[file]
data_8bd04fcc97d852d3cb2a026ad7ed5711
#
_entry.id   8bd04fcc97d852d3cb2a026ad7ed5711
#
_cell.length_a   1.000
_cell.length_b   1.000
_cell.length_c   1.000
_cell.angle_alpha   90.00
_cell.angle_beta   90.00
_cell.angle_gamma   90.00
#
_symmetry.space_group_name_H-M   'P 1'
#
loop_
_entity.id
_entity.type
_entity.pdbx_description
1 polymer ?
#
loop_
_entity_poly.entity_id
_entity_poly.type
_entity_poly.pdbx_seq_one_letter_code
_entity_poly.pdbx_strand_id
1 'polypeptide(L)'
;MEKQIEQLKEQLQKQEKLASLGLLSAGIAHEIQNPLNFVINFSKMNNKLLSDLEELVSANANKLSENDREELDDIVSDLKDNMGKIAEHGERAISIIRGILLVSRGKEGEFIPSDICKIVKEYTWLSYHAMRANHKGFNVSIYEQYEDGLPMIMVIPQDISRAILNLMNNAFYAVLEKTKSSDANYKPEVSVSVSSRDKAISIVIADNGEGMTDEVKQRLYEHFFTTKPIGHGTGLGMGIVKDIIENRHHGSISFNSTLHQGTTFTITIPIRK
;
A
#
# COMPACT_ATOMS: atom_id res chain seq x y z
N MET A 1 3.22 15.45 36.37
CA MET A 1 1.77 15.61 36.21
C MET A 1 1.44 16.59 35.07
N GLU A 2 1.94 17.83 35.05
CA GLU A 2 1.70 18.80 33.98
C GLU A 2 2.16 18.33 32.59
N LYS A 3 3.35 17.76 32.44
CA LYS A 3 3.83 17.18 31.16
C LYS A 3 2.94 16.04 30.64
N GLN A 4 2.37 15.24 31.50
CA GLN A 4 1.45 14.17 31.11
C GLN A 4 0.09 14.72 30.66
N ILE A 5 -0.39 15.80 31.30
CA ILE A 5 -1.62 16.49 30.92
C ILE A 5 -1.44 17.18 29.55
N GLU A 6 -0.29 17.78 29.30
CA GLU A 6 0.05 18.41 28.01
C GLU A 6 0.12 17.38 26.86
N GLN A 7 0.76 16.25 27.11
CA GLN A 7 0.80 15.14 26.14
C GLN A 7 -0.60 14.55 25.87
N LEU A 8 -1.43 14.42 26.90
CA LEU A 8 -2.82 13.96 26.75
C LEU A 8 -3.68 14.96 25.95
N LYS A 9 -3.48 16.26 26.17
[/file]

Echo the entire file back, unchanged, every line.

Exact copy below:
data_8bd04fcc97d852d3cb2a026ad7ed5711
#
_entry.id   8bd04fcc97d852d3cb2a026ad7ed5711
#
_cell.length_a   1.000
_cell.length_b   1.000
_cell.length_c   1.000
_cell.angle_alpha   90.00
_cell.angle_beta   90.00
_cell.angle_gamma   90.00
#
_symmetry.space_group_name_H-M   'P 1'
#
loop_
_entity.id
_entity.type
_entity.pdbx_description
1 polymer ?
#
loop_
_entity_poly.entity_id
_entity_poly.type
_entity_poly.pdbx_seq_one_letter_code
_entity_poly.pdbx_strand_id
1 'polypeptide(L)'
;MEKQIEQLKEQLQKQEKLASLGLLSAGIAHEIQNPLNFVINFSKMNNKLLSDLEELVSANANKLSENDREELDDIVSDLKDNMGKIAEHGERAISIIRGILLVSRGKEGEFIPSDICKIVKEYTWLSYHAMRANHKGFNVSIYEQYEDGLPMIMVIPQDISRAILNLMNNAFYAVLEKTKSSDANYKPEVSVSVSSRDKAISIVIADNGEGMTDEVKQRLYEHFFTTKPIGHGTGLGMGIVKDIIENRHHGSISFNSTLHQGTTFTITIPIRK
;
A
#
# COMPACT_ATOMS: atom_id res chain seq x y z
N MET A 1 3.22 15.45 36.37
CA MET A 1 1.77 15.61 36.21
C MET A 1 1.44 16.59 35.07
N GLU A 2 1.94 17.83 35.05
CA GLU A 2 1.70 18.80 33.98
C GLU A 2 2.16 18.33 32.59
N LYS A 3 3.35 17.76 32.44
CA LYS A 3 3.83 17.18 31.16
C LYS A 3 2.94 16.04 30.64
N GLN A 4 2.37 15.24 31.50
CA GLN A 4 1.45 14.17 31.11
C GLN A 4 0.09 14.72 30.66
N ILE A 5 -0.39 15.80 31.30
CA ILE A 5 -1.62 16.49 30.92
C ILE A 5 -1.44 17.18 29.55
N GLU A 6 -0.29 17.78 29.30
CA GLU A 6 0.05 18.41 28.01
C GLU A 6 0.12 17.38 26.86
N GLN A 7 0.76 16.25 27.11
CA GLN A 7 0.80 15.14 26.14
C GLN A 7 -0.60 14.55 25.87
N LEU A 8 -1.43 14.42 26.90
CA LEU A 8 -2.82 13.96 26.75
C LEU A 8 -3.68 14.96 25.95
N LYS A 9 -3.48 16.26 26.17